A wise man once said that a mark of Christian maturity is a high tolerance for ambiguity. By that he didn’t mean that you minimize truth or compromise where God has clearly spoken. He was talking about what maturity looks like in all the gray areas of life to which the Bible doesn’t speak directly. As Christians grow and mature, they listen more, seek to understand people, are willing to set aside personal preferences, and begin to view and treat others more like God does.
There are a lot of big issues facing our country. You probably have opinions of your own. If you’re a Christian, how much tolerance do you have for ambiguity? It seems that every issue is presented as black and white. Pick your side and join the battle. It’s creating a lot of anger, misunderstanding, and fighting across various platforms.
But God puts his people in the world to be different. We have the opportunity to engage our culture, join the conversation, and work to make things better. And God wants us to do it in a way that shows we’re growing and maturing. He wants us to do it in a way that shows we’re beginning to view and treat others like he does.
God sees each person as special, valued, and worth the blood of his own Son. God doesn’t care nearly as much about politics and best practices as he cares about souls being saved from hell. He set aside so much personal gain and suffered for the world’s sins so the world could, through trust in Jesus, gain the riches of heaven.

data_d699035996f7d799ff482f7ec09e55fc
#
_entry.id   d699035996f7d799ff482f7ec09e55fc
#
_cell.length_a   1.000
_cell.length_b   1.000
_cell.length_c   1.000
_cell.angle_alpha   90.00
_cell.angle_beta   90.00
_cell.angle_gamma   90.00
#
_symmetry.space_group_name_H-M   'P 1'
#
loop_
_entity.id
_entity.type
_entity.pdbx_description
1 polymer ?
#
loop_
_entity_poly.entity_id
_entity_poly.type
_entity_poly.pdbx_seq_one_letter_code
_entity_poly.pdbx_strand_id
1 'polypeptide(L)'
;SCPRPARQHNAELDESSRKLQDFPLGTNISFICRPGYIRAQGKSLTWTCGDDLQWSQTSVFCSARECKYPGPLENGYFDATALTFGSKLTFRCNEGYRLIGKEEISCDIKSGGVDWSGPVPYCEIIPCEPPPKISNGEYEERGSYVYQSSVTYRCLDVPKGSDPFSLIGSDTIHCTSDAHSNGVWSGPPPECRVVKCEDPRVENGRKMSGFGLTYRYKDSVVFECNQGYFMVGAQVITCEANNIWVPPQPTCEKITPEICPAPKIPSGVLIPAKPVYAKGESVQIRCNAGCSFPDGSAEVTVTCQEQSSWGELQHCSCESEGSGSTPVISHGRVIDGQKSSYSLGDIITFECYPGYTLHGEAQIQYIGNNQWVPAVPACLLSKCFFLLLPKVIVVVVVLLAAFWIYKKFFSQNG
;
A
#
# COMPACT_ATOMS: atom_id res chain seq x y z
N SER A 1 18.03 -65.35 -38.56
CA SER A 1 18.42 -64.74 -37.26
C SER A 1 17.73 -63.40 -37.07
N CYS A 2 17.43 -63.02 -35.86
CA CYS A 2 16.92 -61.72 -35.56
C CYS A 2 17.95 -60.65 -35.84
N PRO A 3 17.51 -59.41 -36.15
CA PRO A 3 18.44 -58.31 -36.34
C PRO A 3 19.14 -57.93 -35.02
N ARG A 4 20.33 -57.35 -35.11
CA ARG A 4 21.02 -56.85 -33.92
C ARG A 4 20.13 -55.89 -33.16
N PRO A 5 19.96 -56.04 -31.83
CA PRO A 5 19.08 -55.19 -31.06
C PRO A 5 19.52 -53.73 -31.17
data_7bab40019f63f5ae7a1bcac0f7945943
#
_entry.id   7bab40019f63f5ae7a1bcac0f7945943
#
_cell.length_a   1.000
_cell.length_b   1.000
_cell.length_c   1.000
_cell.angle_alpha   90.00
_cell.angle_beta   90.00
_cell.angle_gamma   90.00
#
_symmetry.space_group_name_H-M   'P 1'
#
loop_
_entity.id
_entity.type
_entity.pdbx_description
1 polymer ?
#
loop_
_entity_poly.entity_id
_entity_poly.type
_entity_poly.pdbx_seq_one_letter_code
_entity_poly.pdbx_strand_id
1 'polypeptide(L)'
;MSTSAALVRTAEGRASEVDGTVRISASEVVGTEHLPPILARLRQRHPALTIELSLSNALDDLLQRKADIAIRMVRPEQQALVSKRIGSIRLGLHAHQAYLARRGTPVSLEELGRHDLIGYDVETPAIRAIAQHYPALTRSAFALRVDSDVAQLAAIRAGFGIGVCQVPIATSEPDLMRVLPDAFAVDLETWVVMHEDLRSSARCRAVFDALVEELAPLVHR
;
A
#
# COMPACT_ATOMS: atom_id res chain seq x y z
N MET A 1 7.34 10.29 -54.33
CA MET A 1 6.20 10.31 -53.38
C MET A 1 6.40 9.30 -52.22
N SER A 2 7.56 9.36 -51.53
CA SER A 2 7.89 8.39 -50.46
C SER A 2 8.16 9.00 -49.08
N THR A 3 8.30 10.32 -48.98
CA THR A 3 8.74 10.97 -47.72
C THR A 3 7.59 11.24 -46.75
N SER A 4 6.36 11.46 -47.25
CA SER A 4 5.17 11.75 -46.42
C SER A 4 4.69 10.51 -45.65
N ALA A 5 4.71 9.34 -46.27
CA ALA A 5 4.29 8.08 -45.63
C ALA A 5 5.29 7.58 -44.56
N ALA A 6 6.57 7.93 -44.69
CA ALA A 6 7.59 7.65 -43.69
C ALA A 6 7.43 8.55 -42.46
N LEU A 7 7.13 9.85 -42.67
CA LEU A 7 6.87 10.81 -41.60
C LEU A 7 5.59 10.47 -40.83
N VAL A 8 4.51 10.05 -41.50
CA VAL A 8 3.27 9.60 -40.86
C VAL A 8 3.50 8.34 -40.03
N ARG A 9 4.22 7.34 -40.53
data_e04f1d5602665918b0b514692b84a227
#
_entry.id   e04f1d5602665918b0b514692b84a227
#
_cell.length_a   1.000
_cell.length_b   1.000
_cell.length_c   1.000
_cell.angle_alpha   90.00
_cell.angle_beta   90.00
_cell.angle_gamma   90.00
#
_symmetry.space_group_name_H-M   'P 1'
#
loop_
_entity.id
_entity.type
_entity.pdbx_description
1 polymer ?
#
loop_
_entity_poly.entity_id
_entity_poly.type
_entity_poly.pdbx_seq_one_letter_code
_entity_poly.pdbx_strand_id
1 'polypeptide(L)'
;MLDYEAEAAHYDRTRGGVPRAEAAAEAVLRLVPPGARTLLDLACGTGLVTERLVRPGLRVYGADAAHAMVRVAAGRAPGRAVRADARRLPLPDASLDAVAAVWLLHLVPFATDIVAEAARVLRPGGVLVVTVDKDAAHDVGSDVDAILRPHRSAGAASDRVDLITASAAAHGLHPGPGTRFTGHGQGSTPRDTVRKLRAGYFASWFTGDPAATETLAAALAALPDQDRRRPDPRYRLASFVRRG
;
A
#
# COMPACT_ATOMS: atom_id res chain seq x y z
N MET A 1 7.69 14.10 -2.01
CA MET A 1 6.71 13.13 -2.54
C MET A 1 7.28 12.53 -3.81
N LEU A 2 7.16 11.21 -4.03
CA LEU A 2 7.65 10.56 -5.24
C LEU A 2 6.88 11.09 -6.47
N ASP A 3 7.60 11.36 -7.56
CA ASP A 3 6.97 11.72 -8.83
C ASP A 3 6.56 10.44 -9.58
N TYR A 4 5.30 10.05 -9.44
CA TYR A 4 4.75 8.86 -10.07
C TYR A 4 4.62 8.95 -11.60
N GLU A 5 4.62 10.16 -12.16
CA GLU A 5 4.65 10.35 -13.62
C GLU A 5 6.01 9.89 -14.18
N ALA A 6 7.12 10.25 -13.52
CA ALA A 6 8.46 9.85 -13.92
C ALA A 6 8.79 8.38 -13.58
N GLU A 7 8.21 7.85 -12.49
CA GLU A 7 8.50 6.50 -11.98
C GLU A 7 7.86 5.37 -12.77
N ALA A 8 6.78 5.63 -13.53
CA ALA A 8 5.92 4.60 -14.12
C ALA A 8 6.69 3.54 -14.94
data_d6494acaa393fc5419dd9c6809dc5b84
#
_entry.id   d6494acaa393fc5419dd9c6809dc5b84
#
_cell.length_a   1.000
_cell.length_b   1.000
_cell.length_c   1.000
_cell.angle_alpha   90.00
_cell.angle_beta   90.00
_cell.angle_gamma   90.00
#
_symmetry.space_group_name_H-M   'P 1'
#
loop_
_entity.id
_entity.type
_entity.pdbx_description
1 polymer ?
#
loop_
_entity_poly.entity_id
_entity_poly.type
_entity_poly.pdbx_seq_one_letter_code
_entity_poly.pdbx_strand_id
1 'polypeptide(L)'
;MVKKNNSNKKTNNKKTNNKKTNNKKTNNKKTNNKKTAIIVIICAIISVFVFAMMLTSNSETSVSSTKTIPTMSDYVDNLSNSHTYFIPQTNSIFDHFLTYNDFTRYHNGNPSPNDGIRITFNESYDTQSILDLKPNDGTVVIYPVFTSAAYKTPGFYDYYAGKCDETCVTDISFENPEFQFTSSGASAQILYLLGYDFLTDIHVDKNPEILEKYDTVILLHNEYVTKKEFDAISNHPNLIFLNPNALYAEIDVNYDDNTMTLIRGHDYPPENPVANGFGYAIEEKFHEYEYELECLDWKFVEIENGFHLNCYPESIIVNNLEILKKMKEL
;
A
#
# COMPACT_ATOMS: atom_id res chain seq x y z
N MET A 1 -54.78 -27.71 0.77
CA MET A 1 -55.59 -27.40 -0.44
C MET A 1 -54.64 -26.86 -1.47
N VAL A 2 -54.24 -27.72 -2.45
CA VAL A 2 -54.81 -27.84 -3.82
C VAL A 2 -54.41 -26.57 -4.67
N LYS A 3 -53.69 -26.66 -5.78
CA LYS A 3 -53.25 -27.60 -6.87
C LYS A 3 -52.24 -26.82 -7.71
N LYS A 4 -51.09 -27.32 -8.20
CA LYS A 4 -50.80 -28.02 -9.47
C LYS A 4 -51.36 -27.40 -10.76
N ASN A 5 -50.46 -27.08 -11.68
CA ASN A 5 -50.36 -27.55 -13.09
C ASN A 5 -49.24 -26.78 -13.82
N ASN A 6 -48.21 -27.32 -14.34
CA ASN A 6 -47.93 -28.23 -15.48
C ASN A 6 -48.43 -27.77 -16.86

Do politics and best practices matter? Absolutely. Just not nearly as much as Jesus and the saving of souls. Could you grow in grace and knowledge to mature in the way you engage the world? Could you listen more and seek to understand others first? Could you set aside some personal preferences and begin to view and treat others more like God does? Could you be refreshingly different as you join the conversation with a calm demeanor that demonstrates love first?
We all could. God, help us grow in this area, too.
“Though I am free and belong to no one, I have made myself a slave to everyone, to win as many as possible. To the Jews I became like a Jew, to win the Jews. To those under the law I became like one under the law (though I myself am not under the law), so as to win those under the law. To those not having the law I became like one not having the law (though I am not free from God’s law but am under Christ’s law), so as to win those not having the law. To the weak I became weak, to win the weak. I have become all things to all people so that by all possible means I might save some” (1 Corinthians 9:19-22).
“But grow in the grace and knowledge of our Lord and Savior Jesus Christ. To him be glory both now and forever! Amen” (2 Peter 3:18).
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